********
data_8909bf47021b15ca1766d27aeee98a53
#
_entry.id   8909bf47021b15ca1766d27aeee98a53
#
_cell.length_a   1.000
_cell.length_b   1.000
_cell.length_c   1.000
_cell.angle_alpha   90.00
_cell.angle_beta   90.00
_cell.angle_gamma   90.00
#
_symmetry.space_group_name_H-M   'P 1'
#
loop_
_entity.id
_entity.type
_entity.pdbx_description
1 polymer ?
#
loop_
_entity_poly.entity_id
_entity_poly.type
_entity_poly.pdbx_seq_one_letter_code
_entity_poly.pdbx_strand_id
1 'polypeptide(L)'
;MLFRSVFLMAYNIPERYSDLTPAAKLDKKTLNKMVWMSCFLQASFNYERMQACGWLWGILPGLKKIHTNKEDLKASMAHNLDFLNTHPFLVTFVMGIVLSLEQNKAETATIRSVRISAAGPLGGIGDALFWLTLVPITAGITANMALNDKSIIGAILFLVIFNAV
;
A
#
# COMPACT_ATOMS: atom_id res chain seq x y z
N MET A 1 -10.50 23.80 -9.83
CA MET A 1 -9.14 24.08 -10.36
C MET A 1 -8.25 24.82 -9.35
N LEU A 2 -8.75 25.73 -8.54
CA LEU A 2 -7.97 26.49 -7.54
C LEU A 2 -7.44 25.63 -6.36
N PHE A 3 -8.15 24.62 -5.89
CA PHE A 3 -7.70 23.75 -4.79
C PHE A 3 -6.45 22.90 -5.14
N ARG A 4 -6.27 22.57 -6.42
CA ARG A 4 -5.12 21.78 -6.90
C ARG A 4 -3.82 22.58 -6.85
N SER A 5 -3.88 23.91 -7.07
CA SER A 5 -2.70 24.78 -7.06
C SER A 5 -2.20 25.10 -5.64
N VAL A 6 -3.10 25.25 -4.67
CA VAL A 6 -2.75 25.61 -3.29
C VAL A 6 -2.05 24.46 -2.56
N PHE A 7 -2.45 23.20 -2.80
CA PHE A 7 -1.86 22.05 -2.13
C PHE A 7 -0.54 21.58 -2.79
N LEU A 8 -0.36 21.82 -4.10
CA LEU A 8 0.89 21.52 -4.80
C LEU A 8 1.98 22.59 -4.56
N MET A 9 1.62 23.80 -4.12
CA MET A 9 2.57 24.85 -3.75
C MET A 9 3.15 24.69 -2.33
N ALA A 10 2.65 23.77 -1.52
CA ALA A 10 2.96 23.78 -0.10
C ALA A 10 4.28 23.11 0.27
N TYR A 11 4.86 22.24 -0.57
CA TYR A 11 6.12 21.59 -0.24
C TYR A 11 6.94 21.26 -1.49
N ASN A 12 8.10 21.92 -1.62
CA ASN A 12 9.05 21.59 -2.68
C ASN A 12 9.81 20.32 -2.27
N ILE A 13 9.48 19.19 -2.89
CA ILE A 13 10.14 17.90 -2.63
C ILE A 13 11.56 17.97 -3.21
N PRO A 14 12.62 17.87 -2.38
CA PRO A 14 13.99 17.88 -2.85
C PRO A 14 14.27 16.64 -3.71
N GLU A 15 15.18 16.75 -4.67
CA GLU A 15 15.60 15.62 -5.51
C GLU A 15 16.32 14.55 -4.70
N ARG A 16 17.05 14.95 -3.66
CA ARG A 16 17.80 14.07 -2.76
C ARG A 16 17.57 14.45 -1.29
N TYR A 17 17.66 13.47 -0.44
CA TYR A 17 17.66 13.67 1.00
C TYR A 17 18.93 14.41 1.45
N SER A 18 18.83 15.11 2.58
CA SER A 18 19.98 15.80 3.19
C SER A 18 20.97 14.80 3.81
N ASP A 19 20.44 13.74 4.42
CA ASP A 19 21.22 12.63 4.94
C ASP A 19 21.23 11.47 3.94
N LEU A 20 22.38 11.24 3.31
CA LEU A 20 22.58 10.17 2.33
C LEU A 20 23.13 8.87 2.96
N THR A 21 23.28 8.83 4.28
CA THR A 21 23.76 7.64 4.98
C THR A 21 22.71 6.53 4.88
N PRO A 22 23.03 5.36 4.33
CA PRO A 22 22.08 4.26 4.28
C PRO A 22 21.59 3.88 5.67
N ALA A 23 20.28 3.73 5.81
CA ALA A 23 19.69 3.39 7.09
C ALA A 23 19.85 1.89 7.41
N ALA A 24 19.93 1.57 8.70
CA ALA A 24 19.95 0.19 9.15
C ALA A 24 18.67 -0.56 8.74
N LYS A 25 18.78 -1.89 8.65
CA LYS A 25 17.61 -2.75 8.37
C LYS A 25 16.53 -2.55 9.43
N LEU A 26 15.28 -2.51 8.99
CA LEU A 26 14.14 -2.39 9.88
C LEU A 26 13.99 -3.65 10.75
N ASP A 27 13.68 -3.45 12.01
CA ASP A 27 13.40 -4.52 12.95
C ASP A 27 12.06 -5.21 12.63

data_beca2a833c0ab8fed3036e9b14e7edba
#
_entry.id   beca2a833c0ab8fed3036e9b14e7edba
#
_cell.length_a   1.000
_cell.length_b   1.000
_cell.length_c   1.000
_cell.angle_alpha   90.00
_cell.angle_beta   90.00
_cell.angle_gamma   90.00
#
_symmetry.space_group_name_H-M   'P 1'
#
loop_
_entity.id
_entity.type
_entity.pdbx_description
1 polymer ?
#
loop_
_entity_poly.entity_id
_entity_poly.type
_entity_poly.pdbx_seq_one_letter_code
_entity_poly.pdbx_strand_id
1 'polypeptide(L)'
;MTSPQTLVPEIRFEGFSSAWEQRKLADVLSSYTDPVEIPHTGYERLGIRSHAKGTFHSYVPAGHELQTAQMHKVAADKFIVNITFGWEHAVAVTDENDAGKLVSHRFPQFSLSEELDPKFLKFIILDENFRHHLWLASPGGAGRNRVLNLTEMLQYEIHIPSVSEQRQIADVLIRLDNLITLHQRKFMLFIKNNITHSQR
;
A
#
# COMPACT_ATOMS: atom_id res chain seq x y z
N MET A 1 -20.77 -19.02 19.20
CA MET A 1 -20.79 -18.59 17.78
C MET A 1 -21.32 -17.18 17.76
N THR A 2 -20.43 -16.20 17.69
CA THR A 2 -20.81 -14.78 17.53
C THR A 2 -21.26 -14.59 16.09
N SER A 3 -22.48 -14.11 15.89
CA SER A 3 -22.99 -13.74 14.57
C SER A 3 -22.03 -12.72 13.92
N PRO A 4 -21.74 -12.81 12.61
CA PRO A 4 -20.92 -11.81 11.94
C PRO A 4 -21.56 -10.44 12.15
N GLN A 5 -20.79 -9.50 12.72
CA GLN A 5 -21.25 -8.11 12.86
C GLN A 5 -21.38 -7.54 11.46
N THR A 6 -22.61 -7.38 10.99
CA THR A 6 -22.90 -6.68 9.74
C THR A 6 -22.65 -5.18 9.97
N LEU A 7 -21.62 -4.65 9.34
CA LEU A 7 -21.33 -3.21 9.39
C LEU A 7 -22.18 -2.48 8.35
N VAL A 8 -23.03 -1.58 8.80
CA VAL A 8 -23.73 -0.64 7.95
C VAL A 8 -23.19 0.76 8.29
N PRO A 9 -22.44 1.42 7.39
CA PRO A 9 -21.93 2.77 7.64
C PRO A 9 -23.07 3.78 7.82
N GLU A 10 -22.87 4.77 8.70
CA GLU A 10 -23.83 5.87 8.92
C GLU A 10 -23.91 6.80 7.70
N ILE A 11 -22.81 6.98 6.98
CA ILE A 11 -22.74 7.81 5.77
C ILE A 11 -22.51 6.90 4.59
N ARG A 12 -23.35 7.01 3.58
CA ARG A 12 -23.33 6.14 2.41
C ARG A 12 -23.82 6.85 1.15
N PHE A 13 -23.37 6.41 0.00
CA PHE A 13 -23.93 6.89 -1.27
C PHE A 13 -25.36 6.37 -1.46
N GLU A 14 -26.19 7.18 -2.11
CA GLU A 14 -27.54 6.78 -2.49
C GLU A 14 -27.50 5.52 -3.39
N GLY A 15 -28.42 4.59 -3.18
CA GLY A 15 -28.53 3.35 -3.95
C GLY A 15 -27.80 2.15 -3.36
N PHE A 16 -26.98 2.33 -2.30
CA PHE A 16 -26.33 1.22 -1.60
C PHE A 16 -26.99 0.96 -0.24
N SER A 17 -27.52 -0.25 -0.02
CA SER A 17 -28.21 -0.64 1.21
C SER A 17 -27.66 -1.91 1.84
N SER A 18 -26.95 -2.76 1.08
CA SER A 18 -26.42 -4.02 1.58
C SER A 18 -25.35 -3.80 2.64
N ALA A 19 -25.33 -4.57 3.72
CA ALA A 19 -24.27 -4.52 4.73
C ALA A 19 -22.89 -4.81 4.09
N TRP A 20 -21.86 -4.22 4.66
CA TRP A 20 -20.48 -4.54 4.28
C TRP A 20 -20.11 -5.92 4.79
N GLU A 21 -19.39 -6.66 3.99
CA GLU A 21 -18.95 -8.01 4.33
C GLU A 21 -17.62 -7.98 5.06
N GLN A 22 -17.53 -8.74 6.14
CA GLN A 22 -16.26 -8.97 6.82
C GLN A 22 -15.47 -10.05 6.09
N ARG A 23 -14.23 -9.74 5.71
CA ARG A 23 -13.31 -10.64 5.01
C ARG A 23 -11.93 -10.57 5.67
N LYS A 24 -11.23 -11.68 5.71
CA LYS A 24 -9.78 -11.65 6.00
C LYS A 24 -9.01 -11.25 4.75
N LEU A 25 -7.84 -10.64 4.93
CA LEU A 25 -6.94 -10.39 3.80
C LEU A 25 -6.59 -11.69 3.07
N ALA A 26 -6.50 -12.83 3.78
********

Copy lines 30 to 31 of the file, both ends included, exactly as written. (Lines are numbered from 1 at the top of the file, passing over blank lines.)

# COMPACT_ATOMS: atom_id res chain seq x y z
N MET A 1 -10.50 23.80 -9.83